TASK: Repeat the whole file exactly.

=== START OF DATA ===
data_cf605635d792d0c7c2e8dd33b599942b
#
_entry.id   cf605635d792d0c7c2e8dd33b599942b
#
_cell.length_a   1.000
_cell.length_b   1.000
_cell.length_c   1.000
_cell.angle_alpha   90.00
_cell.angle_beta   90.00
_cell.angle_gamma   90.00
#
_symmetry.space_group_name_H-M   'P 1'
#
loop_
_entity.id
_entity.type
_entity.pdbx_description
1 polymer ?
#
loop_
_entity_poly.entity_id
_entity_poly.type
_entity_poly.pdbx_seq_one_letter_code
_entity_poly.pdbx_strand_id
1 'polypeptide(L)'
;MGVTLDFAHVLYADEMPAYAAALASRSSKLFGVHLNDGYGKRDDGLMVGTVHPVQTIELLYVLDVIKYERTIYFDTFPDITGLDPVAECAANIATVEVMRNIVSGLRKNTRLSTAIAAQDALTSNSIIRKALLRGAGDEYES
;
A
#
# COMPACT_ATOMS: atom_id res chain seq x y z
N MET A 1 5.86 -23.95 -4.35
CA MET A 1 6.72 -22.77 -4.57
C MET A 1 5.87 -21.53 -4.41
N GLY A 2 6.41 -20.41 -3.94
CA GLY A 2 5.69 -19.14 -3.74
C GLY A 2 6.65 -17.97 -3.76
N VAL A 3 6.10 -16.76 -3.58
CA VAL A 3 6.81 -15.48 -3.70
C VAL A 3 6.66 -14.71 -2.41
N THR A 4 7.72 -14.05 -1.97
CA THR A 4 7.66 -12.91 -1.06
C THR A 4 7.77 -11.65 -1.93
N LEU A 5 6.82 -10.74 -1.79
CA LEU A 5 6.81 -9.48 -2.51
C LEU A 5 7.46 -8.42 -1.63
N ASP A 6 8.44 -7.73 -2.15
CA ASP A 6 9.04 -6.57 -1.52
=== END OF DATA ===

data_cf605635d792d0c7c2e8dd33b599942b
#
_entry.id   cf605635d792d0c7c2e8dd33b599942b
#
_cell.length_a   1.000
_cell.length_b   1.000
_cell.length_c   1.000
_cell.angle_alpha   90.00
_cell.angle_beta   90.00
_cell.angle_gamma   90.00
#
_symmetry.space_group_name_H-M   'P 1'
#
loop_
_entity.id
_entity.type
_entity.pdbx_description
1 polymer ?
#
loop_
_entity_poly.entity_id
_entity_poly.type
_entity_poly.pdbx_seq_one_letter_code
_entity_poly.pdbx_strand_id
1 'polypeptide(L)'
;MGVTLDFAHVLYADEMPAYAAALASRSSKLFGVHLNDGYGKRDDGLMVGTVHPVQTIELLYVLDVIKYERTIYFDTFPDITGLDPVAECAANIATVEVMRNIVSGLRKNTRLSTAIAAQDALTSNSIIRKALLRGAGDEYES
;
A
#
# COMPACT_ATOMS: atom_id res chain seq x y z
N MET A 1 5.86 -23.95 -4.35
CA MET A 1 6.72 -22.77 -4.57
C MET A 1 5.87 -21.53 -4.41
N GLY A 2 6.41 -20.41 -3.94
CA GLY A 2 5.69 -19.14 -3.74
C GLY A 2 6.65 -17.97 -3.76
N VAL A 3 6.10 -16.76 -3.58
CA VAL A 3 6.81 -15.48 -3.70
C VAL A 3 6.66 -14.71 -2.41
N THR A 4 7.72 -14.05 -1.97
CA THR A 4 7.66 -12.91 -1.06
C THR A 4 7.77 -11.65 -1.93
N LEU A 5 6.82 -10.74 -1.79
CA LEU A 5 6.81 -9.48 -2.51
C LEU A 5 7.46 -8.42 -1.63
N ASP A 6 8.44 -7.73 -2.15
CA ASP A 6 9.04 -6.57 -1.52